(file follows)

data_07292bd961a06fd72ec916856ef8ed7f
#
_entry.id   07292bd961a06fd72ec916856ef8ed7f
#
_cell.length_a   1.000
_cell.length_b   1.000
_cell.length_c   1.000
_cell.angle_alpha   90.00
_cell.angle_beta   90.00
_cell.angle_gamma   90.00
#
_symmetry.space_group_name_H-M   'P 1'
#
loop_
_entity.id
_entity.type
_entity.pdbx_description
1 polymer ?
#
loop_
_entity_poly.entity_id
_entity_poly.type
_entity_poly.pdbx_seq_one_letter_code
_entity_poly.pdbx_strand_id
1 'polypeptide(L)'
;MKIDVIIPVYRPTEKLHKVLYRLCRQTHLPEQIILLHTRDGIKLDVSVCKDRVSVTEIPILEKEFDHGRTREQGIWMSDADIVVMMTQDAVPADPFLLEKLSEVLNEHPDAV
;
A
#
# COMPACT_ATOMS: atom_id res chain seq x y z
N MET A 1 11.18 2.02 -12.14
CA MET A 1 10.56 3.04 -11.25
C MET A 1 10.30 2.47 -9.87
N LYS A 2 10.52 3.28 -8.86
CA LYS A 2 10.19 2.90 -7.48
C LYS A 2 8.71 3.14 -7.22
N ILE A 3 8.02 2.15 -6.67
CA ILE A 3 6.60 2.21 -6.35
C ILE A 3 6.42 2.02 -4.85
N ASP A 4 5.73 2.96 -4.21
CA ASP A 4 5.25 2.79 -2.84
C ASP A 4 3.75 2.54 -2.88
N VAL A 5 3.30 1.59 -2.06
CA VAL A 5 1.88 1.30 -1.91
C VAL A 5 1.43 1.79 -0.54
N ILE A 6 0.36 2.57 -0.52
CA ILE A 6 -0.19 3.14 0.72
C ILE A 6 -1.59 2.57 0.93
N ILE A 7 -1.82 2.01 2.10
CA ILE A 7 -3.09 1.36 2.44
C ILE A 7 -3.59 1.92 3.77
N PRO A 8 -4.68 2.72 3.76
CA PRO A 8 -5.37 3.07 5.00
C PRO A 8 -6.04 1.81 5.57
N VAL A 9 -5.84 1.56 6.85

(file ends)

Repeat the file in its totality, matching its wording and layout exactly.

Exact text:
data_07292bd961a06fd72ec916856ef8ed7f
#
_entry.id   07292bd961a06fd72ec916856ef8ed7f
#
_cell.length_a   1.000
_cell.length_b   1.000
_cell.length_c   1.000
_cell.angle_alpha   90.00
_cell.angle_beta   90.00
_cell.angle_gamma   90.00
#
_symmetry.space_group_name_H-M   'P 1'
#
loop_
_entity.id
_entity.type
_entity.pdbx_description
1 polymer ?
#
loop_
_entity_poly.entity_id
_entity_poly.type
_entity_poly.pdbx_seq_one_letter_code
_entity_poly.pdbx_strand_id
1 'polypeptide(L)'
;MKIDVIIPVYRPTEKLHKVLYRLCRQTHLPEQIILLHTRDGIKLDVSVCKDRVSVTEIPILEKEFDHGRTREQGIWMSDADIVVMMTQDAVPADPFLLEKLSEVLNEHPDAV
;
A
#
# COMPACT_ATOMS: atom_id res chain seq x y z
N MET A 1 11.18 2.02 -12.14
CA MET A 1 10.56 3.04 -11.25
C MET A 1 10.30 2.47 -9.87
N LYS A 2 10.52 3.28 -8.86
CA LYS A 2 10.19 2.90 -7.48
C LYS A 2 8.71 3.14 -7.22
N ILE A 3 8.02 2.15 -6.67
CA ILE A 3 6.60 2.21 -6.35
C ILE A 3 6.42 2.02 -4.85
N ASP A 4 5.73 2.96 -4.21
CA ASP A 4 5.25 2.79 -2.84
C ASP A 4 3.75 2.54 -2.88
N VAL A 5 3.30 1.59 -2.06
CA VAL A 5 1.88 1.30 -1.91
C VAL A 5 1.43 1.79 -0.54
N ILE A 6 0.36 2.57 -0.52
CA ILE A 6 -0.19 3.14 0.72
C ILE A 6 -1.59 2.57 0.93
N ILE A 7 -1.82 2.01 2.10
CA ILE A 7 -3.09 1.36 2.44
C ILE A 7 -3.59 1.92 3.77
N PRO A 8 -4.68 2.72 3.76
CA PRO A 8 -5.37 3.07 5.00
C PRO A 8 -6.04 1.81 5.57
N VAL A 9 -5.84 1.56 6.85